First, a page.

Sunday, June 5, 2011

How a Dog Drinks

Late last year, researchers from the Massachusetts Institute of Technology used high-speed photography to describe the elegant way in which cats lap up liquid with the tip of the tongue, seemingly defying gravity. Dogs, on the other hand, form a cup with the tongue and scoop up liquid, the researchers said, spilling quite a bit of it.

Not so, according to Alfred Crompton, a zoologist at Harvard, and Catherine Musinsky, his assistant, who used high-speed light videos and X-ray videos to demonstrate that dogs and cats actually use the same mechanism to drink. They report their findings in the current issue of the journal Biology Letters.

“Dogs are just a little more exuberant and messy in their drinking, so it looks like it’s being scooped up,” Dr. Crompton said. “But they do it the same way as cats.”

Both animals reach into liquids with the tips of their tongues, pulling up a long column. Before the liquid drops back down, they open their mouths and pull it in.

But the dog tongue tip penetrates the liquid a little more deeply than the cat tongue, causing a messy spray around the tongue during withdrawal, Dr. Crompton said. This gives the false impression that dogs use a scooping motion.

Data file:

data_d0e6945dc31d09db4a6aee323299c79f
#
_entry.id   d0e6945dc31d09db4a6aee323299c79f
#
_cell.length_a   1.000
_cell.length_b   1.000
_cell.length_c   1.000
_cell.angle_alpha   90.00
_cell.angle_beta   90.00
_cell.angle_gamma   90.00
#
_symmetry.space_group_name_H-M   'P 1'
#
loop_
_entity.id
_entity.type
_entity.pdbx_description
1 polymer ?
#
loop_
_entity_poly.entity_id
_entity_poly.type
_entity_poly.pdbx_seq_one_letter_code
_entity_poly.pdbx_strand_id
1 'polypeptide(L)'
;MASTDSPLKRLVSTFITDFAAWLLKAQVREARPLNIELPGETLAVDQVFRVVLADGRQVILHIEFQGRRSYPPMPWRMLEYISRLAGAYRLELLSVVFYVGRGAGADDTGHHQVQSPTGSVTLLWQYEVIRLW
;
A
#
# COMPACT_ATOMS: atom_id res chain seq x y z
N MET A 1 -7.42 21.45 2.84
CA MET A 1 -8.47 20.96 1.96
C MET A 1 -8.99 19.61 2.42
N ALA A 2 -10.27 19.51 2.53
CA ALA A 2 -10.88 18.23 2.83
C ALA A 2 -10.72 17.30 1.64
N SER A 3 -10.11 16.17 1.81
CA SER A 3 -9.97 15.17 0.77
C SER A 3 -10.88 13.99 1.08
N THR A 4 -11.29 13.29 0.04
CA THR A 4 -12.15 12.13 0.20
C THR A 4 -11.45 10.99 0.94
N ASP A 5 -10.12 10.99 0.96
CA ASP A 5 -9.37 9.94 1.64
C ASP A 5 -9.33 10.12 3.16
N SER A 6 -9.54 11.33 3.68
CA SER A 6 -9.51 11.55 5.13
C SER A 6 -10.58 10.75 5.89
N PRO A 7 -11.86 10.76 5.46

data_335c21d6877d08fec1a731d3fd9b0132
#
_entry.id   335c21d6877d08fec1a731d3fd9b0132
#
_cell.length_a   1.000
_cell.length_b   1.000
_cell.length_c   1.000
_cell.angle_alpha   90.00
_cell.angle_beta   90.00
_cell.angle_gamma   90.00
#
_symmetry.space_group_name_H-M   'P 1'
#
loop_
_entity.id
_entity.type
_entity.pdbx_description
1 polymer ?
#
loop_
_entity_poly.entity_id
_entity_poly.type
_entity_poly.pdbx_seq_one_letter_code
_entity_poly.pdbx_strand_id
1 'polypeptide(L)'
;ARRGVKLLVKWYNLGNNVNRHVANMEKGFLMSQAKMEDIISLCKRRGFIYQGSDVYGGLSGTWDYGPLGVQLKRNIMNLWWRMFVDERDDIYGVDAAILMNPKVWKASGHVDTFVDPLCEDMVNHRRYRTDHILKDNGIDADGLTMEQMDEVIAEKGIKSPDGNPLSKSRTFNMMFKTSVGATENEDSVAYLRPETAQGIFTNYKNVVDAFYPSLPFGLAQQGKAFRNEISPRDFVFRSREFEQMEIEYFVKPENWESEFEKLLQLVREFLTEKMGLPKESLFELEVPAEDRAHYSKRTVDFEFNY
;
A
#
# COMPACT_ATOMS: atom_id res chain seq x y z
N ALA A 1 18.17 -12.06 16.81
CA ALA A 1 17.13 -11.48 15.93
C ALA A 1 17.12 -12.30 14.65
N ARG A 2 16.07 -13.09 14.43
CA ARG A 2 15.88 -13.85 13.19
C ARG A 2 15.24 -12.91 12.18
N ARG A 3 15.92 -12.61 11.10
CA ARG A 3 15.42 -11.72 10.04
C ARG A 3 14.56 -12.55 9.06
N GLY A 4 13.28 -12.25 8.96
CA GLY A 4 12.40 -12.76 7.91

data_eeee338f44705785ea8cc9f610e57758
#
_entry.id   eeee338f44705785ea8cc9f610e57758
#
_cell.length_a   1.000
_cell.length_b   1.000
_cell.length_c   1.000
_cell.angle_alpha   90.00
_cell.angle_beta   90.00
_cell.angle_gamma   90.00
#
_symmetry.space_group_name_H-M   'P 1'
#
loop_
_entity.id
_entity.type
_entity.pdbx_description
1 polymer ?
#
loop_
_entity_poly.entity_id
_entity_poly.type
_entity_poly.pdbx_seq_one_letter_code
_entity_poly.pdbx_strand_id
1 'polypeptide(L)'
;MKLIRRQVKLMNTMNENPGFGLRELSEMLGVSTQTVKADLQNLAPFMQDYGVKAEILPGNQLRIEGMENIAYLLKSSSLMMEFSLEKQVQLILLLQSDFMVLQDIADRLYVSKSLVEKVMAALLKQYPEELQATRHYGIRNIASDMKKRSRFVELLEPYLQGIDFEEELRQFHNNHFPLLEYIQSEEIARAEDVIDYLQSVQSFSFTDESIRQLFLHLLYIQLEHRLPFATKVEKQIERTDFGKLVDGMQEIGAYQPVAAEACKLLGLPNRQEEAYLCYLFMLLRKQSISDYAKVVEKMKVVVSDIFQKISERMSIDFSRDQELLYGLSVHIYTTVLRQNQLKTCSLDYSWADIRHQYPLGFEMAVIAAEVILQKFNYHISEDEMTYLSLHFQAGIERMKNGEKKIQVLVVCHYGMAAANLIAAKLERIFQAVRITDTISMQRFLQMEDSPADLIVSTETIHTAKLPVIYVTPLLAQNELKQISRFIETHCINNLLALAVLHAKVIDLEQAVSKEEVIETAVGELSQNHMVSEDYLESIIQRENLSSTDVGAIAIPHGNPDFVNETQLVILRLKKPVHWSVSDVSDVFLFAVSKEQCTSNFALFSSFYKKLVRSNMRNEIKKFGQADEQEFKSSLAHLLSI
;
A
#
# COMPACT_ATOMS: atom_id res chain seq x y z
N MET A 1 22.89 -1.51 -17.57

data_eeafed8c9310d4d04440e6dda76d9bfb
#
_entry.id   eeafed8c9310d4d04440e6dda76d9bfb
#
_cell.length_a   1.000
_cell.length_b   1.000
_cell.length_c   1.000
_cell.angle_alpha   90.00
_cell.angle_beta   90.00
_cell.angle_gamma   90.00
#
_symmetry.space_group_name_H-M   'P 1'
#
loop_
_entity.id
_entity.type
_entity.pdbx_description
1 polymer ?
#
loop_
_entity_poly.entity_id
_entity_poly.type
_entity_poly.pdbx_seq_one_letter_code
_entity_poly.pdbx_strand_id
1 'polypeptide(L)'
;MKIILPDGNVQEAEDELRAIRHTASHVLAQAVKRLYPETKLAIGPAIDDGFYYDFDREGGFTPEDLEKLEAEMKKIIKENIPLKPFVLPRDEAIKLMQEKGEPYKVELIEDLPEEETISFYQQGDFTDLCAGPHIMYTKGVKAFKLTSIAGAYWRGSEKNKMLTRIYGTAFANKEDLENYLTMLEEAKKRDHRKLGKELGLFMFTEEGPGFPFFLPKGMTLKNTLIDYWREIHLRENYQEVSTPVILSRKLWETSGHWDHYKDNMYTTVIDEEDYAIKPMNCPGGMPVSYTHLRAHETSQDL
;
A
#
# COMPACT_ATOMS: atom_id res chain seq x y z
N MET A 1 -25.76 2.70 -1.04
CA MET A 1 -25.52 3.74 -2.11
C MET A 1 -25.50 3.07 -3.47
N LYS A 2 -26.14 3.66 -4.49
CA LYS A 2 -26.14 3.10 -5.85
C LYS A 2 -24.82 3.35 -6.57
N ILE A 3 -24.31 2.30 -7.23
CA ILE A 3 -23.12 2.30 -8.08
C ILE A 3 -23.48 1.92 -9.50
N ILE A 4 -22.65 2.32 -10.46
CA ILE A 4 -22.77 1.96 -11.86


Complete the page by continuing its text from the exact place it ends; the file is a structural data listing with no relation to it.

“The video shows that all the liquid that was so-called being ‘scooped up’ falls right back out,” he said.

The test subject in the study was Dr. Crompton’s dog, Mathilda. Once the liquid was in her mouth, they saw that it was held in ridges called rugae on the roof of the mouth before it continued down her throat. This intermediate location for the liquid allows Mathilda, and other dogs, to lap continuously and pull in another column of liquid without losing the previous one.